Phencyclidine selectively blocks the sustained voltage-dependent potassium conductance in PC12 cells

Michael A Rogawski, M. Pieniek, S. Suzuki, J. M H ffrench-Mullen

Research output: Contribution to journalArticlepeer-review

6 Scopus citations

Abstract

We investigated the effects of phencyclidine (PCP), a psychotomimetic dissociative anesthetic, and several related drugs on voltage-dependent K+ currents in PC12 cells, a neuron-like clonal cell line derived from a rat pheochromocytoma. Whole-cell voltage clamp recordings demonstrated two kinetically distinct voltage-dependent outward (K+) current components in these cells: a rapidly activating and inactivating component, IA, that was selectively eliminated by 4-aminopyridine (2 mM) and a slowly activating, minimally inactivating (sustained) component, IK, that was specifically blocked by tetraethylammonium (20 mM). PCP (1-100 μM) produced a dose-dependent blockade of both IK and IA, however, at low doses the drug selectively reduced IK with little effect on IA; the IC50s for blockade of IK and IA were 4 and 25 μM, respectively. The blockade of IK was voltage-dependent so that the degree of block decreased with increasing depolarization, indicating that the blocking mechanism is likely one in which the positively charged PCP molecule is drawn into the channel pore. Several PCP related drugs also suppressed IK. Thienyl-PCP (TCP), a drug that is behaviorally more potent than PCP, partially blocked IK at low doses (31% at 1μM), but even at high doses (25μM) the degree of block was never as great as that produced by PCP. The optically active PCP congeners (+)-PCMP(1-(1-phenylcyclohexyl)-3-methyl-piperidine) and dexoxadrol were also potent blockers of IK. However, in contrast to the stereospecificity these compounds demonstrate in binding to high-affinity PCP receptors and in eliciting PCP-like behavioral responses, their enantiomers (-)-PCMP and levoxadrol showed similar potencies as the parent compounds in blocking IK. These results demonstrate that PCP and related drugs are powerful, selective blockers of IK in PC12 cells. The structure-activity studies indicate that this effect occurs at a site that is pharmacologically distinct from the behaviorally relevant PCP receptor. Blockade of K+ channels is unlikely to be responsible for the psychotomimetic or anticonvulsant properties of PCP, but could account for the convulsant potential of the drug.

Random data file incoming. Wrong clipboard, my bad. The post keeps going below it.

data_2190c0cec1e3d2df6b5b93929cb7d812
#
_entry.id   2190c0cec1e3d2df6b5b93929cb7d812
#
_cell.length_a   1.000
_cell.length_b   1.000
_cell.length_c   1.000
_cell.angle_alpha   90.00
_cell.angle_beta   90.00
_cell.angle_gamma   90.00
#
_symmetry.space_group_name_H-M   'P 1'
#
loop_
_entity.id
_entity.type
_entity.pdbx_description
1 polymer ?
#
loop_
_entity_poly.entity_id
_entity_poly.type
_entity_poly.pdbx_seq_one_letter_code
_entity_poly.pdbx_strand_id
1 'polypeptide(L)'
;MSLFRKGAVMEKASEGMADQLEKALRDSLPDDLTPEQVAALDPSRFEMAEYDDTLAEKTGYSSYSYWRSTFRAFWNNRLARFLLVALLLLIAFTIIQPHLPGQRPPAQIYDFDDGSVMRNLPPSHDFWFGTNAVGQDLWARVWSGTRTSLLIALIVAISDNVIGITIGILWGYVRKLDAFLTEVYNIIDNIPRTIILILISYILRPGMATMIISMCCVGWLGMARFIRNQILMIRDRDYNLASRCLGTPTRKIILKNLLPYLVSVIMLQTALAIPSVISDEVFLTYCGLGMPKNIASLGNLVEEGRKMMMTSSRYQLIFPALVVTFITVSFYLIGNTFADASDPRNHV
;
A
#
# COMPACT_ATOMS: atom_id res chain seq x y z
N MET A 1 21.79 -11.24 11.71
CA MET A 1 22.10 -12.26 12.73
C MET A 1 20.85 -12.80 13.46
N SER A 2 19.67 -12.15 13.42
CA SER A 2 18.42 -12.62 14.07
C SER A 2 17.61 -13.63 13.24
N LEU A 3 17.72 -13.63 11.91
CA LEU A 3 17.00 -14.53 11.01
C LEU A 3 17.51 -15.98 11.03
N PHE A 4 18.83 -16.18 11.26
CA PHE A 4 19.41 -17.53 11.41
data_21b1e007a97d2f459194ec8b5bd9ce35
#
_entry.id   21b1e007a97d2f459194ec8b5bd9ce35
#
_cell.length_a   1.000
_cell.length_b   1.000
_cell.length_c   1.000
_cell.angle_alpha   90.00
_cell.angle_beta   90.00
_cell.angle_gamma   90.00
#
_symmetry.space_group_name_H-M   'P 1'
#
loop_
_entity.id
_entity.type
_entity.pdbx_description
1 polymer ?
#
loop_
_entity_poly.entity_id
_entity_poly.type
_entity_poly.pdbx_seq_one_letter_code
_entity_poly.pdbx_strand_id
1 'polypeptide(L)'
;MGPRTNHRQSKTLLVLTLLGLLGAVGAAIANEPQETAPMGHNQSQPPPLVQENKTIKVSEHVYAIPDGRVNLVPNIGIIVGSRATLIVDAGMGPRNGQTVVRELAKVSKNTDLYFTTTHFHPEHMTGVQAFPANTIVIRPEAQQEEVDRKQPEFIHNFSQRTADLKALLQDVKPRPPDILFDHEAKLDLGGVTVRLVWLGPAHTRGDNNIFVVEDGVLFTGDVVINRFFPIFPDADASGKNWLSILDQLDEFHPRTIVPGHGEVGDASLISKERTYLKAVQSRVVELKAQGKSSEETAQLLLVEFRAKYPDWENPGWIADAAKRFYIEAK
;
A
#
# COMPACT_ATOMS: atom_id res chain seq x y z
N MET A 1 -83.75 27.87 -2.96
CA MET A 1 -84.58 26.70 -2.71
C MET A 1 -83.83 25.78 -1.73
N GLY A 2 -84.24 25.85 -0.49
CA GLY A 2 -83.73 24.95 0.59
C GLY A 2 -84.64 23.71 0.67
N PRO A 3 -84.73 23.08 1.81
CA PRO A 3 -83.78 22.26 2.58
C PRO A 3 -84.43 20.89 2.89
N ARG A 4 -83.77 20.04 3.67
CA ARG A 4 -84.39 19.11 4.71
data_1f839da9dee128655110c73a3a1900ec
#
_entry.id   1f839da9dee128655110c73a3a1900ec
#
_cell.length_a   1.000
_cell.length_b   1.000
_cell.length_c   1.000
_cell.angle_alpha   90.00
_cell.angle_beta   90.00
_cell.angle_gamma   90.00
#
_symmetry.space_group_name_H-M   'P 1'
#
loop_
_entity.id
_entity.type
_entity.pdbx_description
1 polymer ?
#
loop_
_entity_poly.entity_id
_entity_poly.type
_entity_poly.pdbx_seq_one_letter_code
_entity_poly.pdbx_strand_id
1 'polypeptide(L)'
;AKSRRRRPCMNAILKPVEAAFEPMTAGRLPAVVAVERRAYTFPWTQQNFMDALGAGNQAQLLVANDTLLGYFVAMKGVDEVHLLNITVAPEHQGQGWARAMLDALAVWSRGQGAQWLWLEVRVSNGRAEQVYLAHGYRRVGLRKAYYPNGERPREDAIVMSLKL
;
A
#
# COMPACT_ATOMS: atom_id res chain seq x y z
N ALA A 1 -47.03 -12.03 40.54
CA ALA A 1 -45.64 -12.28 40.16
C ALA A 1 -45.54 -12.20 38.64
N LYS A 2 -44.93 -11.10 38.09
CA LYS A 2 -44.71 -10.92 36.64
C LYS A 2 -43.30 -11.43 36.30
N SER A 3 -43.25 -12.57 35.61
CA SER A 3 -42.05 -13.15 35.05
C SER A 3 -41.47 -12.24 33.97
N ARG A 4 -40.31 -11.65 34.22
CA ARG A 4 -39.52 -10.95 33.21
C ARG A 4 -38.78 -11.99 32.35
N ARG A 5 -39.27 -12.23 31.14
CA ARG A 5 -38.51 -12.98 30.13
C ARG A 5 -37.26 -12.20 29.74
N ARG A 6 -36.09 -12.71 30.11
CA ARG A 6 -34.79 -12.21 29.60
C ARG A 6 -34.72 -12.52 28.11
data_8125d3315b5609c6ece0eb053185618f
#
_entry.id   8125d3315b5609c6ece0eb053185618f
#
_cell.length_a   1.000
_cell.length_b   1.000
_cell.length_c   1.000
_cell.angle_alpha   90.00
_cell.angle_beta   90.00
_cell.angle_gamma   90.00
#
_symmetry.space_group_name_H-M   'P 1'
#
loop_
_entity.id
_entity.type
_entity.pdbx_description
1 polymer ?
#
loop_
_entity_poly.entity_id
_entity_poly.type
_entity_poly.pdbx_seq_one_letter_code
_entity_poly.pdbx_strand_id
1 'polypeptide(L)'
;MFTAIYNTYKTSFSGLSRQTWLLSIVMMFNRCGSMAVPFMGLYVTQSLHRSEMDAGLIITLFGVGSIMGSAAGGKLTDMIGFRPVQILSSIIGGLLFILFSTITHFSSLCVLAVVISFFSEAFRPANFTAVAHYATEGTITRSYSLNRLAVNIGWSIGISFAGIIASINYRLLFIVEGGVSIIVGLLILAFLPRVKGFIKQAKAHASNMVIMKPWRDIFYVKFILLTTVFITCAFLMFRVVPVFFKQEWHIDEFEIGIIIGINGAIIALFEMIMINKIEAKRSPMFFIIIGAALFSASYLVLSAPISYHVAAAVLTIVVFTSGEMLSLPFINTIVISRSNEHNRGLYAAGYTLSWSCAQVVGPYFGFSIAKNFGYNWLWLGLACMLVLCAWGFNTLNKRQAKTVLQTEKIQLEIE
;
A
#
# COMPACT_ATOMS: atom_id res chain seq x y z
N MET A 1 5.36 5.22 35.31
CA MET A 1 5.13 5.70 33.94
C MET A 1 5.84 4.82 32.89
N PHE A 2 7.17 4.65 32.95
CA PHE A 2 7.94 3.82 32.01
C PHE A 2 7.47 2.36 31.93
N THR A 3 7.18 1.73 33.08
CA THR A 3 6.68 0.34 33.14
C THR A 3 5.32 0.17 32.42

Original languageEnglish (US)
Pages (from-to)38-48
Number of pages11
JournalBrain Research
Volume456
Issue number1
DOIs
StatePublished - Jul 19 1988
Externally publishedYes

Keywords

  • 1-(1-Phenylcyclohexyl)-3-methylpiperidine
  • 4-Aminopyridine
  • Dioxadrol
  • PC12 cells
  • Phencyclidine
  • Potassium channel
  • Tetraethylammonium
  • Thienylphencylclidine

ASJC Scopus subject areas

  • Developmental Biology
  • Molecular Biology
  • Clinical Neurology
  • Neuroscience(all)

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